Keith Tilbury, 51, a control-room operator, was injured after a police marksman's gun went off accidentally.How can that happen, you ask? Well, it helps if the police marksman in question is a fool who shouldn’t be allowed to handle an electric drill, never mind a firearm:
Mr Tilbury was one of a dozen staff sitting in a semi-circle around PC David Micklethwaite.Get that..? ‘It’ suddenly went off. All by itself…
The constable was giving a lecture to employees and showing the kind of weapons police officers can come up against.
While he was demonstrating the Smith & Wesson .44 Magnum, the gun used by Clint Eastwood in the Dirty Harry movies, it suddenly went off.
Although still employed by the police Mr Tilbury has not returned to work.Can’t really blame him….
PC Micklethwaite said he had no idea the handgun was loaded with live ammunition.You know, I’ve never fired anything bigger than a cap pistol in real life (though I’m a dab hand with all sorts of stuff in FPS games), but even I know that you always assume a gun is loaded, treat it accordingly and you never point it at someone or pull the trigger. You certainly don’t claim ‘I didn’t know it was loaded…’ and expect that to somehow exonerate you.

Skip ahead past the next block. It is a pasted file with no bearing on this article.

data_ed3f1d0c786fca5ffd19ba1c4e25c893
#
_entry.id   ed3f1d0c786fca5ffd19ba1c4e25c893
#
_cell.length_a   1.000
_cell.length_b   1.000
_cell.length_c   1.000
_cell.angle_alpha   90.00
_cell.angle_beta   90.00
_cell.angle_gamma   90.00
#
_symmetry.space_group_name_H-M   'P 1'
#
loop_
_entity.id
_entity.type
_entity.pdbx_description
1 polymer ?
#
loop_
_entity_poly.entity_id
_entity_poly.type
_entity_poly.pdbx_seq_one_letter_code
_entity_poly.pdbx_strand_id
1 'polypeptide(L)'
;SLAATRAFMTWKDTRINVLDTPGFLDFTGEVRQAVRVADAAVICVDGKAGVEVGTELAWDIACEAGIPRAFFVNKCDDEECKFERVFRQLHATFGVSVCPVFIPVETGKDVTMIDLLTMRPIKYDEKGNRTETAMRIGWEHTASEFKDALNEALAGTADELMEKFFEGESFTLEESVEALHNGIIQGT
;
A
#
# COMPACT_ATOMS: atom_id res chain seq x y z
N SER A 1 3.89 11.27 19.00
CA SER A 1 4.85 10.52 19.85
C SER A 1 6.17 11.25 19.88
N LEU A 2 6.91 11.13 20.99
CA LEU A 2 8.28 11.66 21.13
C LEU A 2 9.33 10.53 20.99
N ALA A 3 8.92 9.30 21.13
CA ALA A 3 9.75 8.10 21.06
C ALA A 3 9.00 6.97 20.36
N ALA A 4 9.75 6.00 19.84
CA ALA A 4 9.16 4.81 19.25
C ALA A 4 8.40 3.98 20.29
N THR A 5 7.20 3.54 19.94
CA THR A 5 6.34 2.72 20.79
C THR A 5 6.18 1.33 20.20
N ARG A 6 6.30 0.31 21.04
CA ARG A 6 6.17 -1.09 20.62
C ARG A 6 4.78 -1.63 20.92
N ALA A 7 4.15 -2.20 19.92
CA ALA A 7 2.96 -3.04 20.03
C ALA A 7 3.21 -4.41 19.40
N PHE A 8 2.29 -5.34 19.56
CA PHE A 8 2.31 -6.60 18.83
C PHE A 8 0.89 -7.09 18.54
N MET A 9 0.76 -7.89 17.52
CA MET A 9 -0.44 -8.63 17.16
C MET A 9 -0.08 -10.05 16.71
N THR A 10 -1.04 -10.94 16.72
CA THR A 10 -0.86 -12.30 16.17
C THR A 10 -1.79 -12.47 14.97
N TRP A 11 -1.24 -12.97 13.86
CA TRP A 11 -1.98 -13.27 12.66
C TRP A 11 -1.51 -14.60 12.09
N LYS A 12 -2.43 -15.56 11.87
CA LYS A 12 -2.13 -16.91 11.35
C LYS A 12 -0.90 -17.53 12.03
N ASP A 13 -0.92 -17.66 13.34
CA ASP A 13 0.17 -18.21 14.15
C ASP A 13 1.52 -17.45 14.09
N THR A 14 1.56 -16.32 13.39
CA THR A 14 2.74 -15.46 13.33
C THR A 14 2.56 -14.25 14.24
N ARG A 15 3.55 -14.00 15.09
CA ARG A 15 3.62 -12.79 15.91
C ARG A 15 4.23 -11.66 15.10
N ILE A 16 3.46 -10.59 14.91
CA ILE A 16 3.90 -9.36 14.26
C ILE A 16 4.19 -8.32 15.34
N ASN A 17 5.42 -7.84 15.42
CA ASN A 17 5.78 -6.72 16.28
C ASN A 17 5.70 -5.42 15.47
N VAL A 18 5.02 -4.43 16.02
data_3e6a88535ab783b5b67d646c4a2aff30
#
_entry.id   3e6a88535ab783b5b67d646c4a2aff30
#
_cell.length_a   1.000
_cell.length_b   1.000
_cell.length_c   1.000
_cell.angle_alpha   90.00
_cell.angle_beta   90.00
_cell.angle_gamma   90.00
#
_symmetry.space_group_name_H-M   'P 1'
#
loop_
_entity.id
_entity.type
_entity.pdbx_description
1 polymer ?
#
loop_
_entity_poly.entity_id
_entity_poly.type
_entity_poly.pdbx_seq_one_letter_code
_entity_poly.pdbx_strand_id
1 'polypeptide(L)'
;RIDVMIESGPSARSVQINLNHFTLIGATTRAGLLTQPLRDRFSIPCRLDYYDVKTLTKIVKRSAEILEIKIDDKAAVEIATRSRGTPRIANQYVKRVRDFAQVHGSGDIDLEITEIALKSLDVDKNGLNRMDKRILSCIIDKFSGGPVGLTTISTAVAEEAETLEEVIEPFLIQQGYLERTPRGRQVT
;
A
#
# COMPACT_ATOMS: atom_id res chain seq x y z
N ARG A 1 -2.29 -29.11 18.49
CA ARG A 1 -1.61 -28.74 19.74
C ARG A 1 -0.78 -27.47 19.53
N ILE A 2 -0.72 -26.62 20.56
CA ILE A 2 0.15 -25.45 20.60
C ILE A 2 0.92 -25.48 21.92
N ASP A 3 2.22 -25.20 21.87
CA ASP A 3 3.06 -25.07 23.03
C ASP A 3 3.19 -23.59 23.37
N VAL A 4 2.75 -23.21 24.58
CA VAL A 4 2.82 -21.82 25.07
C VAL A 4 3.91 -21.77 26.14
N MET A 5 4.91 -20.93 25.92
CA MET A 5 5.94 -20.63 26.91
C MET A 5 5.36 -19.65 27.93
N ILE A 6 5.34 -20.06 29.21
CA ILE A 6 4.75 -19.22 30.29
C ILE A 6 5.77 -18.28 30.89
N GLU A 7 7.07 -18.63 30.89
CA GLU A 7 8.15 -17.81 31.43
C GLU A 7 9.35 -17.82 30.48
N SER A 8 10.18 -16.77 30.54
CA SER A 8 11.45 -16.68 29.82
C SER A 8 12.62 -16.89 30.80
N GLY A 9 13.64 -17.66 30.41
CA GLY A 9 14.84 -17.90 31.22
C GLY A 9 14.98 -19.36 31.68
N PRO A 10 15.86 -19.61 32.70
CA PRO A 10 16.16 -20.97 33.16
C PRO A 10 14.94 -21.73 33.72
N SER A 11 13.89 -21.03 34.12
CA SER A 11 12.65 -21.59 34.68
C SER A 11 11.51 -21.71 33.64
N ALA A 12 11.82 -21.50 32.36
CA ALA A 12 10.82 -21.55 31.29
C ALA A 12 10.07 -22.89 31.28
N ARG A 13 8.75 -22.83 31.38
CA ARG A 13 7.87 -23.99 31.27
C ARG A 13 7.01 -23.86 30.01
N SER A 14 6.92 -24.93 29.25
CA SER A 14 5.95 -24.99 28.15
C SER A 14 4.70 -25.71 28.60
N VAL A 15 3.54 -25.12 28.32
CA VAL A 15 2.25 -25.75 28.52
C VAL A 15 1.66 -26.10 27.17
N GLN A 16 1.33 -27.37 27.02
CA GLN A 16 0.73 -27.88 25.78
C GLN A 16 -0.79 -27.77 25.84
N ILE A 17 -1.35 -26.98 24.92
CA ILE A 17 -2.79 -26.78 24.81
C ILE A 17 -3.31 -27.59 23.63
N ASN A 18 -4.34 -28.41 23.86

He was not charged following the shooting but has been taken off firearms duties.
Perhaps the next criminal scumbag to shoot someone ‘accidentally’ can try that defence?
A second official also told an investigation he believed the weapon was unloaded.‘Oooopsie! Isn’t our face red…?’
Mr Tilbury, of Hersham, Surrey, has taken out a High Court writ against the Thames Valley chief constable.They’ll settle out of court. Bet the farm on that one. They can’t afford to have a jury hear this tale of sheer, utter incompetence…
A Thames Valley Police spokesman confirmed the writ had been received but was unable to make any further comment.